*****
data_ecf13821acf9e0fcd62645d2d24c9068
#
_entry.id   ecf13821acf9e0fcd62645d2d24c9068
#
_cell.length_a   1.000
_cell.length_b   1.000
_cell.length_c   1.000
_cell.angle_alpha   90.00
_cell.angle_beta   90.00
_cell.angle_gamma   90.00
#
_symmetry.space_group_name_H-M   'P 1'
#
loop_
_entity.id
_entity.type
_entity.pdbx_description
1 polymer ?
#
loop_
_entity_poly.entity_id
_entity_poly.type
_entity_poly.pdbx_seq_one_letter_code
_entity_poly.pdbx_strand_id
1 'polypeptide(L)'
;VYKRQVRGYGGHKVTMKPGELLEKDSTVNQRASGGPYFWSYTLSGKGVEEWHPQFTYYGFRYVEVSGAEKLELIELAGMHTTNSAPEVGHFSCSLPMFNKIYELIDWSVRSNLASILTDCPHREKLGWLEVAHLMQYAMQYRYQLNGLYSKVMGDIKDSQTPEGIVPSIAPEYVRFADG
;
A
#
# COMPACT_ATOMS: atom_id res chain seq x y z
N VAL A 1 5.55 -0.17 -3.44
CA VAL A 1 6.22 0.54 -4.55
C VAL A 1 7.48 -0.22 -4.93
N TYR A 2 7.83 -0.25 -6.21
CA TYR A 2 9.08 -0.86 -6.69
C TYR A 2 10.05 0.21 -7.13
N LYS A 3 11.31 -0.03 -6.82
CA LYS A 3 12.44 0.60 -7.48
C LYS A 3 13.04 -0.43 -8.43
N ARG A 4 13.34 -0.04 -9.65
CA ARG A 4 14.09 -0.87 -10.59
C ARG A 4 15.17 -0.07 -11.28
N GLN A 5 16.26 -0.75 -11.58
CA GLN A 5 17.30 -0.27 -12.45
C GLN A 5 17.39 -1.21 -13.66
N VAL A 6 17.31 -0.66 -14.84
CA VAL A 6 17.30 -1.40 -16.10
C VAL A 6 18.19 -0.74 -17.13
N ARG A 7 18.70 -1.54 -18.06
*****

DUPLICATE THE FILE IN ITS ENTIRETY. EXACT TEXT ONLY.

data_ecf13821acf9e0fcd62645d2d24c9068
#
_entry.id   ecf13821acf9e0fcd62645d2d24c9068
#
_cell.length_a   1.000
_cell.length_b   1.000
_cell.length_c   1.000
_cell.angle_alpha   90.00
_cell.angle_beta   90.00
_cell.angle_gamma   90.00
#
_symmetry.space_group_name_H-M   'P 1'
#
loop_
_entity.id
_entity.type
_entity.pdbx_description
1 polymer ?
#
loop_
_entity_poly.entity_id
_entity_poly.type
_entity_poly.pdbx_seq_one_letter_code
_entity_poly.pdbx_strand_id
1 'polypeptide(L)'
;VYKRQVRGYGGHKVTMKPGELLEKDSTVNQRASGGPYFWSYTLSGKGVEEWHPQFTYYGFRYVEVSGAEKLELIELAGMHTTNSAPEVGHFSCSLPMFNKIYELIDWSVRSNLASILTDCPHREKLGWLEVAHLMQYAMQYRYQLNGLYSKVMGDIKDSQTPEGIVPSIAPEYVRFADG
;
A
#
# COMPACT_ATOMS: atom_id res chain seq x y z
N VAL A 1 5.55 -0.17 -3.44
CA VAL A 1 6.22 0.54 -4.55
C VAL A 1 7.48 -0.22 -4.93
N TYR A 2 7.83 -0.25 -6.21
CA TYR A 2 9.08 -0.86 -6.69
C TYR A 2 10.05 0.21 -7.13
N LYS A 3 11.31 -0.03 -6.82
CA LYS A 3 12.44 0.60 -7.48
C LYS A 3 13.04 -0.43 -8.43
N ARG A 4 13.34 -0.04 -9.65
CA ARG A 4 14.09 -0.87 -10.59
C ARG A 4 15.17 -0.07 -11.28
N GLN A 5 16.26 -0.75 -11.58
CA GLN A 5 17.30 -0.27 -12.45
C GLN A 5 17.39 -1.21 -13.66
N VAL A 6 17.31 -0.66 -14.84
CA VAL A 6 17.30 -1.40 -16.10
C VAL A 6 18.19 -0.74 -17.13
N ARG A 7 18.70 -1.54 -18.06